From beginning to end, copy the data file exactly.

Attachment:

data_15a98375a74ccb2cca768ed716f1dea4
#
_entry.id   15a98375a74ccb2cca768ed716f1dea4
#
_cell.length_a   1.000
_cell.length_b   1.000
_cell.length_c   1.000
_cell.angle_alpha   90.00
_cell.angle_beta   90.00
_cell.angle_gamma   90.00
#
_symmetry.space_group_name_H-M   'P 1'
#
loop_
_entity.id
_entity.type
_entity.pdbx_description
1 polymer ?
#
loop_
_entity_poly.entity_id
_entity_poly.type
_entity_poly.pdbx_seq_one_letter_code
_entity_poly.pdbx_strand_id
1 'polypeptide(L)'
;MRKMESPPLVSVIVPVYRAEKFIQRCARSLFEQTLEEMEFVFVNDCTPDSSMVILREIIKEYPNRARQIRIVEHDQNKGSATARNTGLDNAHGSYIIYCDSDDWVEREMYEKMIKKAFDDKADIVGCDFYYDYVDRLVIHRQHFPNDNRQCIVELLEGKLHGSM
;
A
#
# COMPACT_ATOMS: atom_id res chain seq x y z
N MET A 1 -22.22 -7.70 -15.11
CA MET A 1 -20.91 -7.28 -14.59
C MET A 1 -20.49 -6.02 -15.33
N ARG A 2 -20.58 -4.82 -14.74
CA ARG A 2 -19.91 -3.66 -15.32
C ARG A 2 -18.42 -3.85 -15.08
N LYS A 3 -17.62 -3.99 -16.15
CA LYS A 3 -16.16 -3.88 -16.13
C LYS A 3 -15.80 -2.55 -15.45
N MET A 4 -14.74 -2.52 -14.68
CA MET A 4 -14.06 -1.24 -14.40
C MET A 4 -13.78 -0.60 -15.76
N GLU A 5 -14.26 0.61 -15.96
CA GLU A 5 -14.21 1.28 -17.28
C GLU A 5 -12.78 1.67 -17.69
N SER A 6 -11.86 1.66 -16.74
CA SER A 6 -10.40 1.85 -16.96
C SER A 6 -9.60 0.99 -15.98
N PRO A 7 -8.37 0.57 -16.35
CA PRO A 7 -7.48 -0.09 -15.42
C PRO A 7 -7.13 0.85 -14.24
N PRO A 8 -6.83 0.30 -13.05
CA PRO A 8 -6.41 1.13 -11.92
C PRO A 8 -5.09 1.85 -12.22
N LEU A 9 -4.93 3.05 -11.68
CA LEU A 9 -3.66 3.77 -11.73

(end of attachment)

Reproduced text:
data_15a98375a74ccb2cca768ed716f1dea4
#
_entry.id   15a98375a74ccb2cca768ed716f1dea4
#
_cell.length_a   1.000
_cell.length_b   1.000
_cell.length_c   1.000
_cell.angle_alpha   90.00
_cell.angle_beta   90.00
_cell.angle_gamma   90.00
#
_symmetry.space_group_name_H-M   'P 1'
#
loop_
_entity.id
_entity.type
_entity.pdbx_description
1 polymer ?
#
loop_
_entity_poly.entity_id
_entity_poly.type
_entity_poly.pdbx_seq_one_letter_code
_entity_poly.pdbx_strand_id
1 'polypeptide(L)'
;MRKMESPPLVSVIVPVYRAEKFIQRCARSLFEQTLEEMEFVFVNDCTPDSSMVILREIIKEYPNRARQIRIVEHDQNKGSATARNTGLDNAHGSYIIYCDSDDWVEREMYEKMIKKAFDDKADIVGCDFYYDYVDRLVIHRQHFPNDNRQCIVELLEGKLHGSM
;
A
#
# COMPACT_ATOMS: atom_id res chain seq x y z
N MET A 1 -22.22 -7.70 -15.11
CA MET A 1 -20.91 -7.28 -14.59
C MET A 1 -20.49 -6.02 -15.33
N ARG A 2 -20.58 -4.82 -14.74
CA ARG A 2 -19.91 -3.66 -15.32
C ARG A 2 -18.42 -3.85 -15.08
N LYS A 3 -17.62 -3.99 -16.15
CA LYS A 3 -16.16 -3.88 -16.13
C LYS A 3 -15.80 -2.55 -15.45
N MET A 4 -14.74 -2.52 -14.68
CA MET A 4 -14.06 -1.24 -14.40
C MET A 4 -13.78 -0.60 -15.76
N GLU A 5 -14.26 0.61 -15.96
CA GLU A 5 -14.21 1.28 -17.28
C GLU A 5 -12.78 1.67 -17.69
N SER A 6 -11.86 1.66 -16.74
CA SER A 6 -10.40 1.85 -16.96
C SER A 6 -9.60 0.99 -15.98
N PRO A 7 -8.37 0.57 -16.35
CA PRO A 7 -7.48 -0.09 -15.42
C PRO A 7 -7.13 0.85 -14.24
N PRO A 8 -6.83 0.30 -13.05
CA PRO A 8 -6.41 1.13 -11.92
C PRO A 8 -5.09 1.85 -12.22
N LEU A 9 -4.93 3.05 -11.68
CA LEU A 9 -3.66 3.77 -11.73